The Captain's Table 4 : Fire Ship Mass Market Paperback – 1998
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Top Customer Reviews
That being said: Yes, Janeway is out of character. But guess what? It's a story that Janeway's telling. Maybe it happened, and maybe it didn't. That's what we're left to guess at. Here's another way to think about it: Chakotay making up Indian stories to prove a point to someone. Jesus coming up with a parable. Did it happen? Probably not. Or maybe not that exact way. It's a story and you just 'go with it' and enjoy the ride.
Anyway, back to the book... Basically, Janeway is exploring and comes upon this little bar where all these captains sit around telling 'war stories'. She's asked to tell a story and begins. The whole novel is her story, basically.
What did I think of the book? I loved it. It was an interesting story and I really couldn't put it down when I first read it. And get this: I've read it several times after. Now that's a good book!
So do yourself a favour and read 'outside the box...er, ship' this time. Well, unless you hate Janeway - then don't read the novel.
Like Sulu, Picard, and Sisko before her (Kirk had been there before), Janeway stumbles into the incredibly dopey "Captain's Table", a bar exclusively for captains of ships from all times and places. Like her predecessors, Janeway must tell a story. But there the comparisons with previous Captain's Table debacles ends. Carey boldly ignores the Captain's Table conventions and lets Janeway tell her story without the constant interruptions that plagued the previous books.
And what a story it is. Janeway finds herself alone with an alien crew, forced to adapt to no longer being in charge and literally swabbing decks. Carey has found her stride as an author (see the atrocious TNG novel Ghost Ship for an earlier effort), weaving a narrative that is compelling, interesting, and evocative. There are, inevitably, some bits that do not entirely "work," but this was the first Trek novel in a long, long time that I a) didn't want to put down and b) looked forward to picking up again. It is also the first Trek book in recent memory that I actually *want* to read again.
An observation about the negative reviews. I have never been a big Voyager fan. I am familiar with the characters, of course, but, except for the Doctor, am not attached to any of them. So, the lack of other Voyager crew did not bother me in the slightest. Similarly, I am by no means a Janeway afficionado. Is "Fire Ship"'s Janeway a realistic portrayal of the original?Read more ›
While this book is not, in my opinion, the best of the Captains' Table series, it is quite a good story in its own right. Captain Janeway's attempts to fit herself into an alien culture and crew with a quasi-Victorian view of women are interesting, and her growth into compassion for a woman of the mysterious "Menace" race is touchingly realistic, as she struggles to overcome the hatred for them which is almost all that has kept her going since the destruction of the USS Voyager, which she has witnessed. Plus, there's a special twist to the ending, but I won't tell you what it is, except to say this: the story does not end exactly the way one might expect it to. Buy it, especially if you like "coming-of-age"-type stories.
The fact that it takes place away from Voyager and the rest of the crew was a bit daunting to me at first. (I was in a rut, and liked it just fine.) But I quickly realized that that fact alone made this book unique and memorable. And Diane Carey delivered all the way through. The story was well thought out and entertaining from beginning to end.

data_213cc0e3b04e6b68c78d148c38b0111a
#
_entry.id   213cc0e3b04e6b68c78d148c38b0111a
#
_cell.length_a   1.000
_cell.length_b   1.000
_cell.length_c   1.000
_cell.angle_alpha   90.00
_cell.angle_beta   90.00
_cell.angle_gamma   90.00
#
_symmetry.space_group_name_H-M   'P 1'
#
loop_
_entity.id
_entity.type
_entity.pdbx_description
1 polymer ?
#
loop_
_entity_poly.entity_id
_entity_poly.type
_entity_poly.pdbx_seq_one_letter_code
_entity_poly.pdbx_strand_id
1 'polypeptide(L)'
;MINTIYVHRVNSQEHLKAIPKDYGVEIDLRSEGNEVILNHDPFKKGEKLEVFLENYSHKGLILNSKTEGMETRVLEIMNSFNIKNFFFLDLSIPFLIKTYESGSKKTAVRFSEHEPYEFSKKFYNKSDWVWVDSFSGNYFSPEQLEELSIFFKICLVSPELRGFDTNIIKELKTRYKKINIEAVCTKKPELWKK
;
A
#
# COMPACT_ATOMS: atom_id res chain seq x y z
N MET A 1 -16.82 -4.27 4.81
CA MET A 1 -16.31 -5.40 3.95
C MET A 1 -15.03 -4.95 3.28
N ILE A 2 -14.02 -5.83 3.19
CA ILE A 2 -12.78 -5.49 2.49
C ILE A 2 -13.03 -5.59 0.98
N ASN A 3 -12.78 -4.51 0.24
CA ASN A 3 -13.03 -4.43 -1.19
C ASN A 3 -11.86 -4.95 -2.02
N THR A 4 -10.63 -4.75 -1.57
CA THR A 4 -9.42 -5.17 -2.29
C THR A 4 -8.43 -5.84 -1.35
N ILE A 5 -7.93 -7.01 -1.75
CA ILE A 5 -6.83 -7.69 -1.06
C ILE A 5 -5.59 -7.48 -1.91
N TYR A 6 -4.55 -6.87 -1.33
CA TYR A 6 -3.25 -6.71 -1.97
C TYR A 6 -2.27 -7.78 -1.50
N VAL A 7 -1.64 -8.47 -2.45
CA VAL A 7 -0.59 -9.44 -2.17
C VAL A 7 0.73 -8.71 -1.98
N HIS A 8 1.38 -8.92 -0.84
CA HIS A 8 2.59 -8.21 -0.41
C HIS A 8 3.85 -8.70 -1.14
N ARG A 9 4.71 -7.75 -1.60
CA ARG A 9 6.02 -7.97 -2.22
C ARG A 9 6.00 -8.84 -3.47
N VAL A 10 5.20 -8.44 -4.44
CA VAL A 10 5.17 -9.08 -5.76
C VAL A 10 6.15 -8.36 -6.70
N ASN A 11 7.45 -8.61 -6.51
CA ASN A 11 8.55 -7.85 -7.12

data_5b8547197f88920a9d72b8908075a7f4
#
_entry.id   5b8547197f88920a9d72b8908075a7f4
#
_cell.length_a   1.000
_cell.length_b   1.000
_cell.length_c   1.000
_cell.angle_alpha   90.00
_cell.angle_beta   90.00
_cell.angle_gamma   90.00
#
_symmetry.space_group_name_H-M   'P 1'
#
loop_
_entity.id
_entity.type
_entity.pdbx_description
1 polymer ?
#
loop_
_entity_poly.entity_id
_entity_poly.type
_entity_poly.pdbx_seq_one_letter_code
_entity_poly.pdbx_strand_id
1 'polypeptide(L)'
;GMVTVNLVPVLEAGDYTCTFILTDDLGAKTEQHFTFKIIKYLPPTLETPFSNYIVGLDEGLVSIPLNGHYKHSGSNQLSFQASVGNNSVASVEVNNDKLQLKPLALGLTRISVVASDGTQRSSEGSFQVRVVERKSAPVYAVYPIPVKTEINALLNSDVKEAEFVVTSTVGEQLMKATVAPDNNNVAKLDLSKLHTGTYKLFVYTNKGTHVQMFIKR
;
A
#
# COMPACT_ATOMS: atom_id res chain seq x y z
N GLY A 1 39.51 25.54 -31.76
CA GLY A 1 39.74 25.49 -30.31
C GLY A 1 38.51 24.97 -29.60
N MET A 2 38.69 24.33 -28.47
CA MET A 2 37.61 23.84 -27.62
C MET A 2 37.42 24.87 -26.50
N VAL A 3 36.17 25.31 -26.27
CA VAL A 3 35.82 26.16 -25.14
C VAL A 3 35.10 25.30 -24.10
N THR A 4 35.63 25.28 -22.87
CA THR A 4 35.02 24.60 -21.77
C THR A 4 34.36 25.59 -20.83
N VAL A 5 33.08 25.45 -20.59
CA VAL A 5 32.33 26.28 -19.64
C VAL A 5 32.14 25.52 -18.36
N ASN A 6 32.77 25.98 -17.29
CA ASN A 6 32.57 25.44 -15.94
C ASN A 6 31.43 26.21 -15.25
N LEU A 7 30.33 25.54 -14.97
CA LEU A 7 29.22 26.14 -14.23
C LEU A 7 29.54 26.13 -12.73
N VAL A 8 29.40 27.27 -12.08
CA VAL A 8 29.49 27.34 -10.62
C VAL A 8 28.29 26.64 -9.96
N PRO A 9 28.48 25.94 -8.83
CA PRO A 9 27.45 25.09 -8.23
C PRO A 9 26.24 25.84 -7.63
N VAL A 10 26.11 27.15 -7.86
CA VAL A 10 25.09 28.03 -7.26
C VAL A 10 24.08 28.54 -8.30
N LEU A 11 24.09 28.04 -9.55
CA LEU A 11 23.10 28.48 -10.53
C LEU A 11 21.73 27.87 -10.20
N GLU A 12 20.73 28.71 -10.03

This was a look at a side of Janeway we never saw on Voyager. Can you imagine Kathryn Janeway swabbing the deck? Wonderful! And the thing I loved the most about this book was that Carey portrayed Janeway with dignity and grace, even in the worst cirmustances imaginable. And on a far more shallow note, it also answers the question about what happened to her long hair.
If you are a Janeway fan, you simply must read this book.
Another thing I didn't like was the lack of other Voyager characters. They were mentioned, but appeared only at the beginning and end of the book. Half the fun of seeing everything from the captain's point of view is watching how she deals with some of the members of her crew. Take Tom, for example. If he makes one of his characteristic remarks, does the captain mind? Does she feel annoyed?
On a more positive note, I did find the book entertaining, and the lack of Voyager made me more happy to see it in the end.
Most recent customer reviews
I was expecting this book to be good, but it was more than good, it was excellent. An excelent plot that keeps the book up non stop until you are done.Published on June 11 2003
This was indeed a very thrilling book because you dont know the characters and its makes it very unpredictable! Read morePublished on Nov. 8 2002 by Mylene Tan
"Fire Ship" is a particularly intriguing and well written book by one of "Trek's" best authors. Read morePublished on July 21 2002 by K. Wyatt
A totally wonderful book! At first I did not warm up to the idea of Janeway 'losing' everyone on Voyager, but Diane Carey did a great job! Read morePublished on March 23 2002 by friendlyvoyager
It's a very good story. The way it put every thing into a first person point of view. It's different from a 3rd person point of view. Everyone in the story was well laded out. Read morePublished on Oct. 24 2000 by jonathan
I generally don't like Captain Janeway and it was hard at first to get hang of her being the only one present, but this story was well written. Read morePublished on June 10 2000 by Mel Orr
I love "Captain's Table" series, and while I am not a big fun of Janeway, this book embodied the best of Star Trek attractions, even though some of the elements are not... Read morePublished on Jan. 24 2000 by Thorn